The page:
13 Songs, 42 Minutes

EDITORS’ NOTES

Prince Fatty is a precocious young British producer with a truly uncanny knack for re-creating the bubbling rhythms and warm analog textures of vintage roots reggae. Though he’s lent his talents as a recording engineer and producer to some of Britain’s biggest stars (including Graham Coxon and Lily Allen), he never sounds more comfortable than on his solo albums, where he channels the psychic energy and studio wizardry of giants like King Tubby, Scientist, and Keith Hudson. Survival of the Fattest is Fatty’s first proper solo effort, which finds the producer’s considerable talents augmented by guest spots from instrumental and vocal heavyweights. These include Stylie Scott, drummer for the legendary Roots Radics; Little Roy, who cut a series of earth-shatteringly profound roots tunes for the tiny Tafari label in the mid-‘70s; and Hollie Cook, a promising young singer who can deliver a lyric with the offhand assurance of the greatest of the rocksteady divas. The result is a remarkably consistent debut that sounds fresh and assured while paying respectful tribute to the golden age of Jamaican music.

EDITORS’ NOTES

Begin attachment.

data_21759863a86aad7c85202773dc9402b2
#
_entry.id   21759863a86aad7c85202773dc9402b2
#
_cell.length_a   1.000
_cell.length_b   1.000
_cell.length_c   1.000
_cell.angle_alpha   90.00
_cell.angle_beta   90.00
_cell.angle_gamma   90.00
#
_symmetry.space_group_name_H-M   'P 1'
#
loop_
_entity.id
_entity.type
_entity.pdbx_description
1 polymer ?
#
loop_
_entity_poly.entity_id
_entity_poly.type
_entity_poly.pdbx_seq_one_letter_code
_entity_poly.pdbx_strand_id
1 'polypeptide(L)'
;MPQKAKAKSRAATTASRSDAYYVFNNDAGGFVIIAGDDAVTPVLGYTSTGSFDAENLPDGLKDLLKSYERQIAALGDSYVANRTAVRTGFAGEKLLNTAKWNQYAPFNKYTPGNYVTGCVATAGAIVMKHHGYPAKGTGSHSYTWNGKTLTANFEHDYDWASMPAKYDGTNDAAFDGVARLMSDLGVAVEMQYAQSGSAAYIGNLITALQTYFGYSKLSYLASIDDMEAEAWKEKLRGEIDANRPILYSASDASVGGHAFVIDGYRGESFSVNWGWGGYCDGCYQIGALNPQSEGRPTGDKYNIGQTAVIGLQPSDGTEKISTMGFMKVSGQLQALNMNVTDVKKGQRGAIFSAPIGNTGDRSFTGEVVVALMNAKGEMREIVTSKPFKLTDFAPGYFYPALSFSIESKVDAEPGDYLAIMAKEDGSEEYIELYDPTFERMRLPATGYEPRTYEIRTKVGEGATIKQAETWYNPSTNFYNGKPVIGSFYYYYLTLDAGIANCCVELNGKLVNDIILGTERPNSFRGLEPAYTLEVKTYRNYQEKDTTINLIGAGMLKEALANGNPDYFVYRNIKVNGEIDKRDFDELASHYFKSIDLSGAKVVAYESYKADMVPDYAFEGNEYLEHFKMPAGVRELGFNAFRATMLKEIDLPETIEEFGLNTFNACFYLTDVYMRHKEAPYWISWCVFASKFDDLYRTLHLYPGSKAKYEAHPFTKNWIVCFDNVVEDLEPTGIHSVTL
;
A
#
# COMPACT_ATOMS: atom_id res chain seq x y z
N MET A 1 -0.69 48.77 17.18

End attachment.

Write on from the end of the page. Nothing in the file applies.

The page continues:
Prince Fatty is a precocious young British producer with a truly uncanny knack for re-creating the bubbling rhythms and warm analog textures of vintage roots reggae. Though he’s lent his talents as a recording engineer and producer to some of Britain’s biggest stars (including Graham Coxon and Lily Allen), he never sounds more comfortable than on his solo albums, where he channels the psychic energy and studio wizardry of giants like King Tubby, Scientist, and Keith Hudson. Survival of the Fattest is Fatty’s first proper solo effort, which finds the producer’s considerable talents augmented by guest spots from instrumental and vocal heavyweights. These include Stylie Scott, drummer for the legendary Roots Radics; Little Roy, who cut a series of earth-shatteringly profound roots tunes for the tiny Tafari label in the mid-‘70s; and Hollie Cook, a promising young singer who can deliver a lyric with the offhand assurance of the greatest of the rocksteady divas. The result is a remarkably consistent debut that sounds fresh and assured while paying respectful tribute to the golden age of Jamaican music.

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